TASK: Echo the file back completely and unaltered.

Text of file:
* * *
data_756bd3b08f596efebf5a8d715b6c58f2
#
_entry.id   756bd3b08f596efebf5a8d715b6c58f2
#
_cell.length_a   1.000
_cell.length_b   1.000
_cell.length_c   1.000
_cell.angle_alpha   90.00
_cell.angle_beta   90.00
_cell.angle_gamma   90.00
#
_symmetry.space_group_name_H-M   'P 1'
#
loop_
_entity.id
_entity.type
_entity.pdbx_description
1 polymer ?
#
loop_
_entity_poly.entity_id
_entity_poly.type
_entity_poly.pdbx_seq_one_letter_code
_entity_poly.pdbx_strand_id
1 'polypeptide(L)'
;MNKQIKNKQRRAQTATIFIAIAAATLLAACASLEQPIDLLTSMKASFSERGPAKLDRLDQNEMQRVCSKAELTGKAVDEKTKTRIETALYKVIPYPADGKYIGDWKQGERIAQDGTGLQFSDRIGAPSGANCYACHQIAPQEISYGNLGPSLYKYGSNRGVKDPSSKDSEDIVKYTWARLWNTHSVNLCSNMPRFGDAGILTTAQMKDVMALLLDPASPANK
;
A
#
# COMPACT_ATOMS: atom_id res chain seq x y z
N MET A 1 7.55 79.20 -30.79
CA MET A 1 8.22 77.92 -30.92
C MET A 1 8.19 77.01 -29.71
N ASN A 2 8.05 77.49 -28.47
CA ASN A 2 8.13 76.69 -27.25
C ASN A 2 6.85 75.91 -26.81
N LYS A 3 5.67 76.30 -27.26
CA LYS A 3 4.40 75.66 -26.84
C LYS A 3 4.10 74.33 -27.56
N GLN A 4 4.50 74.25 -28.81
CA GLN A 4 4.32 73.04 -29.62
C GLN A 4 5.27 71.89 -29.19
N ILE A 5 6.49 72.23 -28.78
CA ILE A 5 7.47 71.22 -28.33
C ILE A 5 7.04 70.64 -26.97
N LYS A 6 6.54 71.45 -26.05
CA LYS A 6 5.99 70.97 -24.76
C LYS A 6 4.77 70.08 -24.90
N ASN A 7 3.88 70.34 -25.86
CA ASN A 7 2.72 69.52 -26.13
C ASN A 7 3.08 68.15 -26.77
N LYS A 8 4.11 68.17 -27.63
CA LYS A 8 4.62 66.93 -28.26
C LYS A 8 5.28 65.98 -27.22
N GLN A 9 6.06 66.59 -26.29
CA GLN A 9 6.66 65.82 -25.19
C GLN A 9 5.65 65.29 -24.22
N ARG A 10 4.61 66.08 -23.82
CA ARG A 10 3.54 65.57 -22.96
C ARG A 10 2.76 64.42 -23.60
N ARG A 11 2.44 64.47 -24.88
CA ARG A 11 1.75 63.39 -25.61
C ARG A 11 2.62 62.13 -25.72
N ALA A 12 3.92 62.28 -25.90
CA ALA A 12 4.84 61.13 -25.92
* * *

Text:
data_756bd3b08f596efebf5a8d715b6c58f2
#
_entry.id   756bd3b08f596efebf5a8d715b6c58f2
#
_cell.length_a   1.000
_cell.length_b   1.000
_cell.length_c   1.000
_cell.angle_alpha   90.00
_cell.angle_beta   90.00
_cell.angle_gamma   90.00
#
_symmetry.space_group_name_H-M   'P 1'
#
loop_
_entity.id
_entity.type
_entity.pdbx_description
1 polymer ?
#
loop_
_entity_poly.entity_id
_entity_poly.type
_entity_poly.pdbx_seq_one_letter_code
_entity_poly.pdbx_strand_id
1 'polypeptide(L)'
;MNKQIKNKQRRAQTATIFIAIAAATLLAACASLEQPIDLLTSMKASFSERGPAKLDRLDQNEMQRVCSKAELTGKAVDEKTKTRIETALYKVIPYPADGKYIGDWKQGERIAQDGTGLQFSDRIGAPSGANCYACHQIAPQEISYGNLGPSLYKYGSNRGVKDPSSKDSEDIVKYTWARLWNTHSVNLCSNMPRFGDAGILTTAQMKDVMALLLDPASPANK
;
A
#
# COMPACT_ATOMS: atom_id res chain seq x y z
N MET A 1 7.55 79.20 -30.79
CA MET A 1 8.22 77.92 -30.92
C MET A 1 8.19 77.01 -29.71
N ASN A 2 8.05 77.49 -28.47
CA ASN A 2 8.13 76.69 -27.25
C ASN A 2 6.85 75.91 -26.81
N LYS A 3 5.67 76.30 -27.26
CA LYS A 3 4.40 75.66 -26.84
C LYS A 3 4.10 74.33 -27.56
N GLN A 4 4.50 74.25 -28.81
CA GLN A 4 4.32 73.04 -29.62
C GLN A 4 5.27 71.89 -29.19
N ILE A 5 6.49 72.23 -28.78
CA ILE A 5 7.47 71.22 -28.33
C ILE A 5 7.04 70.64 -26.97
N LYS A 6 6.54 71.45 -26.05
CA LYS A 6 5.99 70.97 -24.76
C LYS A 6 4.77 70.08 -24.90
N ASN A 7 3.88 70.34 -25.86
CA ASN A 7 2.72 69.52 -26.13
C ASN A 7 3.08 68.15 -26.77
N LYS A 8 4.11 68.17 -27.63
CA LYS A 8 4.62 66.93 -28.26
C LYS A 8 5.28 65.98 -27.22
N GLN A 9 6.06 66.59 -26.29
CA GLN A 9 6.66 65.82 -25.19
C GLN A 9 5.65 65.29 -24.22
N ARG A 10 4.61 66.08 -23.82
CA ARG A 10 3.54 65.57 -22.96
C ARG A 10 2.76 64.42 -23.60
N ARG A 11 2.44 64.47 -24.88
CA ARG A 11 1.75 63.39 -25.61
C ARG A 11 2.62 62.13 -25.72
N ALA A 12 3.92 62.28 -25.90
CA ALA A 12 4.84 61.13 -25.92